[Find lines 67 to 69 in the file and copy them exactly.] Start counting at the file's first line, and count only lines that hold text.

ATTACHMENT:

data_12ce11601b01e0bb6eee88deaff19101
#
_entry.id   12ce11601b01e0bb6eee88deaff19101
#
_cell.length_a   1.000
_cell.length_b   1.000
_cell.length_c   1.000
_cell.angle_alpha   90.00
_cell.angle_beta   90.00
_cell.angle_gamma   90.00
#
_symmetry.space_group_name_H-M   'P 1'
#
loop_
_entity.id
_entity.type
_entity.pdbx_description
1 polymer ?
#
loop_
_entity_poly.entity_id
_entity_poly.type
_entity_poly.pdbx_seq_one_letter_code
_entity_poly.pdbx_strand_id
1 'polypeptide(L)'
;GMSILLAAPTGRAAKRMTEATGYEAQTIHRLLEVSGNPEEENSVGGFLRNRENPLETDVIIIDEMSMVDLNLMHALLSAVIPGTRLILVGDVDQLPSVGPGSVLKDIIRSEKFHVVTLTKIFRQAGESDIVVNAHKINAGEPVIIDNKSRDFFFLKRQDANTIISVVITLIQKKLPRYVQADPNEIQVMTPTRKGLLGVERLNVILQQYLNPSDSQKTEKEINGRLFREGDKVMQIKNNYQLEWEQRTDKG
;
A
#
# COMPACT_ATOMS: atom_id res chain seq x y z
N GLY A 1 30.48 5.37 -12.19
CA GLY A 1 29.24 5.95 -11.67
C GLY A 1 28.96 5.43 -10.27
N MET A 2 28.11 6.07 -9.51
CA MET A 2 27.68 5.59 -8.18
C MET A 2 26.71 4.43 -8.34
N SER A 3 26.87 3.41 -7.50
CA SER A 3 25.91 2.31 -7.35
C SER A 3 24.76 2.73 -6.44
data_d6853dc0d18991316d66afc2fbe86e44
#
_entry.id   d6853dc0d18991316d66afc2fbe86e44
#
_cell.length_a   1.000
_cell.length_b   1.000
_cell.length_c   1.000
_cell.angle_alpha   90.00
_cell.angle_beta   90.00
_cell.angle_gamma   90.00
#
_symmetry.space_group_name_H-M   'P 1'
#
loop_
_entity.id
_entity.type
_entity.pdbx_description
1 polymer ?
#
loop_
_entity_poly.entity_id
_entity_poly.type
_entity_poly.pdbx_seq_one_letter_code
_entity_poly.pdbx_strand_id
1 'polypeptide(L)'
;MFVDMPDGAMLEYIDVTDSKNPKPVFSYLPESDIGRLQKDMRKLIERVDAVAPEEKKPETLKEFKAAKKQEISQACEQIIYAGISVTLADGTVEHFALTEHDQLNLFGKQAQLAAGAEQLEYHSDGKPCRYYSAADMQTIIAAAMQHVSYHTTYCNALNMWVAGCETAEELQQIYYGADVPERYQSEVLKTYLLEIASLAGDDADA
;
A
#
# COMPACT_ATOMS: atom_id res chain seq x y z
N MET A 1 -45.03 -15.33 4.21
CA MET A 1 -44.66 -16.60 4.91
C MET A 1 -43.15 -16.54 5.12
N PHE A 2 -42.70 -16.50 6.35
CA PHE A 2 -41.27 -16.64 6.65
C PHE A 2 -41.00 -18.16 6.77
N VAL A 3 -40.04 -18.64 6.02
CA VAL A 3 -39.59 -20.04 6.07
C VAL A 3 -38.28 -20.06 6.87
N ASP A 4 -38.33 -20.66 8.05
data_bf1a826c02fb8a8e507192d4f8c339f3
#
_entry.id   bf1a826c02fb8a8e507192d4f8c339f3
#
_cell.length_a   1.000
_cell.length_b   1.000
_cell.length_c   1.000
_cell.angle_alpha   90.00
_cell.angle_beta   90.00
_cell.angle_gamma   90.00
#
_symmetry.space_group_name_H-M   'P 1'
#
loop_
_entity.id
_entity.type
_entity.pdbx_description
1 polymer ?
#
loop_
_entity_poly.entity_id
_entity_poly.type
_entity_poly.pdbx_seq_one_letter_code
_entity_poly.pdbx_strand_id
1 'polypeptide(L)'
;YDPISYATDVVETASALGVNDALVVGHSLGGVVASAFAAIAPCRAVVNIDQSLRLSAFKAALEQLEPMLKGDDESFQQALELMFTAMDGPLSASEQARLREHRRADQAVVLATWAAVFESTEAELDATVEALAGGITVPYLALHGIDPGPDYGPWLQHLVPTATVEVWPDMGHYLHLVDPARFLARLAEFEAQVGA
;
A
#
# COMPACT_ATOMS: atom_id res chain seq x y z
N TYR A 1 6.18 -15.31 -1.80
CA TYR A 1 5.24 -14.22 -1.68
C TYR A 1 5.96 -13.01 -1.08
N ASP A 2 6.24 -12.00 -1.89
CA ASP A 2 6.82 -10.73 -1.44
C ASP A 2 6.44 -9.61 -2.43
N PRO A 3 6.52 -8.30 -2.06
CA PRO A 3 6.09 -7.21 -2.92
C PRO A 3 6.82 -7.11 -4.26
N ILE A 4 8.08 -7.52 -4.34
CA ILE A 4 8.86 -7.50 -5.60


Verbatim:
A
#
# COMPACT_ATOMS: atom_id res chain seq x y z